Wednesday, November 2, 2022
Dr. Elizabeth Skellam grew up near Liverpool, UK, and after an impressive academic journey across Europe and the United States, Dr. Skellam joined UNT's Department of Chemistry and BioDiscovery in the Fall of 2020. Dr. Skellam also teaches Organic Chemistry and Spectroscopy classes and is involved in various service activities for her department and college.
Her lab researches how small organic molecules are synthesized by fungi and whether they have useful applications in medicine or farming.
What is your favorite aspect of your job?
How every day is different - I'm constantly meeting new people and learning from them - whether it be my colleagues, members of my research group, or students in the classroom. There are a lot of interactions, interesting conversations, and problem-solving most days; time flies by incredibly quickly - sometimes too fast.
What led you to your particular field of study?
Curiosity. I always enjoyed the physical sciences when I was in high school because they are logical. However, trying to apply this logic to biological systems that we don't fully understand can be very challenging - although this is the same reason why this research is extremely rewarding. I enjoy making discoveries especially when they are unexpected.
Your research has helped elevate UNT as a Tier 1 research university. Can you help explain your study regarding the most recent example on your plans for medicine to be delivered in plant seeds and the impact it will have?
Many medicines that we use to improve our lives already come from biological sources, including fungi and plants, but most are synthesized in a laboratory. The method of production depends on the medicine in question and there are pros and cons to each method, whether it be environmental costs, the scale of production, or expense. Often, business decisions neglect the impact on the ecosystem, which is being depleted at an alarming rate. Our study aims to determine whether there are alternative methods to produce essential medicines that are sustainable, scalable, and contribute positively to the ecosystem.
There is a feature story that it is a first-of-Its-kind study. It must have been fantastic when you learned that you received a $1.4 million grant from the W. M. Keck Foundation. Do you know anything about the decision process that you can share?
It was a very proud moment for us to be selected for funding, and we are very grateful. The W. M. Keck Foundation was established to support research projects that benefit society but are also distinctive and novel, and question the prevailing paradigm. The Foundation works with universities to develop concept papers; each university can submit a single pre-proposal, and projects that meet the stated criteria are invited to submit a full proposal. The Foundation also arranges site visits to meet the applicants and delve into questions that arise during the consideration of the application.
What do you see next as the most exciting areas in biotechnology and chemistry regarding the present and future development and impact of these emerging technologies?
We're at the very early stages of understanding the chemistry that can be performed using biological systems in terms of novelty, scalability, and sustainability. As we explore these systems further and establish their safety, I expect we'll see examples beyond chemicals into everyday materials and fabrics, as well as routine applications in bioremediation, crop control, and cosmetic industries.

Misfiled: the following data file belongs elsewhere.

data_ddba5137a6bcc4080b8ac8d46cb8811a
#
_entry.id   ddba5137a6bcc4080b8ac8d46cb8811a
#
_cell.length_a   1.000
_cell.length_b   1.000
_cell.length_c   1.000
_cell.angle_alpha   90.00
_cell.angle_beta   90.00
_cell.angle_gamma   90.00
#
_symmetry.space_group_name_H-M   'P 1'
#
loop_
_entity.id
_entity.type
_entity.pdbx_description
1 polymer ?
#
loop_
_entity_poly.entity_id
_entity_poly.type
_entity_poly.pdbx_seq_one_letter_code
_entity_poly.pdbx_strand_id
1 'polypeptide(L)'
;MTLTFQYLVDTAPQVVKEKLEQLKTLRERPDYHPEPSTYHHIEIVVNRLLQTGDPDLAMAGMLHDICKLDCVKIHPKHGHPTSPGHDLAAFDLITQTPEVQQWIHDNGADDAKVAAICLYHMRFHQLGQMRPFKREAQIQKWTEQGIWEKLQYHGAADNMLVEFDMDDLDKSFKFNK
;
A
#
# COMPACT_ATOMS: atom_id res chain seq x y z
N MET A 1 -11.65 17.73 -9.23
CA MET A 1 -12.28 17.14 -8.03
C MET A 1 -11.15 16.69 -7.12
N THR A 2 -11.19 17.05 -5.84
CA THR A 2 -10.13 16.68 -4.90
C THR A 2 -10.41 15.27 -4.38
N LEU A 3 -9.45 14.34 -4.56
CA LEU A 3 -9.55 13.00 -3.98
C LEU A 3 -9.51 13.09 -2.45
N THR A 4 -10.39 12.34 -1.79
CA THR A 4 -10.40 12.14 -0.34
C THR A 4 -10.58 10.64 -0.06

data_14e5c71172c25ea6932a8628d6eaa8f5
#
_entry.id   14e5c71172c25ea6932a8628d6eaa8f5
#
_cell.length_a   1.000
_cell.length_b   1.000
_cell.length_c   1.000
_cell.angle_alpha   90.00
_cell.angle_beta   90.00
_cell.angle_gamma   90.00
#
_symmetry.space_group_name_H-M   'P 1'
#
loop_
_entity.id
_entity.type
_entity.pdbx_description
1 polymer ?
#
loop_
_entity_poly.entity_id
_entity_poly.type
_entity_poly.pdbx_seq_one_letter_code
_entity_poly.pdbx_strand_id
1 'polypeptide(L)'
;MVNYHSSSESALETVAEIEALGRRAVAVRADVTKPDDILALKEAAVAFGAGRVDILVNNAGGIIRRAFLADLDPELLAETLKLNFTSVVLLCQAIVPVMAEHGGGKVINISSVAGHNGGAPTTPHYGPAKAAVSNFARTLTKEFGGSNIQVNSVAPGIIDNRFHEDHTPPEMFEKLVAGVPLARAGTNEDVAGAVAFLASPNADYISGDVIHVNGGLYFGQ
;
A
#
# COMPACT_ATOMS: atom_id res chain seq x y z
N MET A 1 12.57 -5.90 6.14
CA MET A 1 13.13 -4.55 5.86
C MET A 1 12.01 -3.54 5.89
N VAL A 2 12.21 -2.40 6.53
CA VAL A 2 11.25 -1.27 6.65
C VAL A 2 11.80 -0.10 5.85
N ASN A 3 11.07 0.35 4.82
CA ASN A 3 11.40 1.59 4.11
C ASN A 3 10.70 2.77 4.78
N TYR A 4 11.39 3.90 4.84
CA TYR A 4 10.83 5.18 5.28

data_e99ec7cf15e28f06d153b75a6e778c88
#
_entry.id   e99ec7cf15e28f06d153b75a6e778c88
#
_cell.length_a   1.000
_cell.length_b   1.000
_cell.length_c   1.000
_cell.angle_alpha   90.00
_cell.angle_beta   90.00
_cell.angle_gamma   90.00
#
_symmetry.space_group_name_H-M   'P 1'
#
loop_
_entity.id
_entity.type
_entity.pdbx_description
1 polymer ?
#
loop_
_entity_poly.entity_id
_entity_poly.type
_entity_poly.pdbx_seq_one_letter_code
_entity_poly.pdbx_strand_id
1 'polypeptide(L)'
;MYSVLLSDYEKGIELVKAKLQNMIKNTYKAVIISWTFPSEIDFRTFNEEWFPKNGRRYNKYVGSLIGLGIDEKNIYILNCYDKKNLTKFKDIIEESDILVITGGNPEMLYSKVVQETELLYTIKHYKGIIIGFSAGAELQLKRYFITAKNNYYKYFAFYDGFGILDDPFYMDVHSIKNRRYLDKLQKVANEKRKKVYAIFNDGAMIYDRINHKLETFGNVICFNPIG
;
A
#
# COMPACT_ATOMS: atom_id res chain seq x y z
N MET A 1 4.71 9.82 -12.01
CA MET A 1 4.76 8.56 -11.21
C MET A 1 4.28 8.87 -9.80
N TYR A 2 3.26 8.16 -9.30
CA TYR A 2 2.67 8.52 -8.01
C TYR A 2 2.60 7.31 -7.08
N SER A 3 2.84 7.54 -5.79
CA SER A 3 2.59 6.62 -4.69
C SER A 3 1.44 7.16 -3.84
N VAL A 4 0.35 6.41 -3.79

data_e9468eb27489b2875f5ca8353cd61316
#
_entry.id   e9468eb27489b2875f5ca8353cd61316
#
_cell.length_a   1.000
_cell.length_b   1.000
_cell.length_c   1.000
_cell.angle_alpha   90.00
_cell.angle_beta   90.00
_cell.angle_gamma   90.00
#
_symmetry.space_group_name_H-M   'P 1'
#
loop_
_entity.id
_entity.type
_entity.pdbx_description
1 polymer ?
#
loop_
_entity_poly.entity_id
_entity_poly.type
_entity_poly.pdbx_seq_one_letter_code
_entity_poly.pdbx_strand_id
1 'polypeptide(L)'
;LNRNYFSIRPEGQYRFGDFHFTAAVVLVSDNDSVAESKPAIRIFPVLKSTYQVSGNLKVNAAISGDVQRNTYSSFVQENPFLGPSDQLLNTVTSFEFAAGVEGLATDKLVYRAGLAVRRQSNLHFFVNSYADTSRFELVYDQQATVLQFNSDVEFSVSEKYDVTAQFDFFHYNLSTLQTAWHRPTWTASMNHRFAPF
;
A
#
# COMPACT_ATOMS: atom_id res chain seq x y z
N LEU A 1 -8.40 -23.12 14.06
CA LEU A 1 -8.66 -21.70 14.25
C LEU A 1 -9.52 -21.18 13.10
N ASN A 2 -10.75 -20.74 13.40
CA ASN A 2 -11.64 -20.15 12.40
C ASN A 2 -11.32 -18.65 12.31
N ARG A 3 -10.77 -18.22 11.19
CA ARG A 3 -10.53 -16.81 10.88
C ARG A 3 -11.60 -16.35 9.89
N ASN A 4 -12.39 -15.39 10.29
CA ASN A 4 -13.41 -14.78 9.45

Do you have any favorite or memorable experiences connected to your time as a professor?
I've enjoyed seeing my research group grow and become a supportive and cohesive environment. It's early days yet, but I'm excited about the projects that we're working on.
What is your proudest work moment?
Working with students and making discoveries that possibly no one else knows about until we publish.
What is your proudest nonwork moment?
Learning to drive on the wrong side of the road.
Do you have any recommendations that you would like to share?
Just that you don't always know where life is going to take you, and it's something you can't always control. So make the most of the opportunities that come your way, as you don't know where they might lead.
You’ve traveled all around Europe and the United States for your education and professional life. Is there one place that impressed you the most?
I've been very fortunate to travel to, and live in, various places. Each has been like an entirely different world, and I've [learned] so much by meeting so many new people. All have impressed me but for different reasons whether it be history, culture, expansiveness, or the people there. I hope to be able to bring a bit of the best of each work environment to my research group and classroom.
Why did you choose to end up in Denton, Texas?
I was drawn to UNT via seeing the strong research capacity within the BDI. I was looking for an independent position and felt right at home when I interviewed here a few years back. Although I grew up in big cities, I like being close to the country and getting lots of fresh air.
What is a fact about you that may surprise your colleagues?
I once appeared on a TV game show, but unfortunately didn't score any points.
What is your favorite?
A place to visit:? Wilmington, NC. It's a beautiful part of the country with amazing beaches, plus many of my friends live there.
Song:? Let Forever Be by the Chemical Brothers. It reminds me of home, and it’s great to sing along to when driving.
Hobby:? Visiting state parks and exploring new trails. I love being outside when it's not too hot.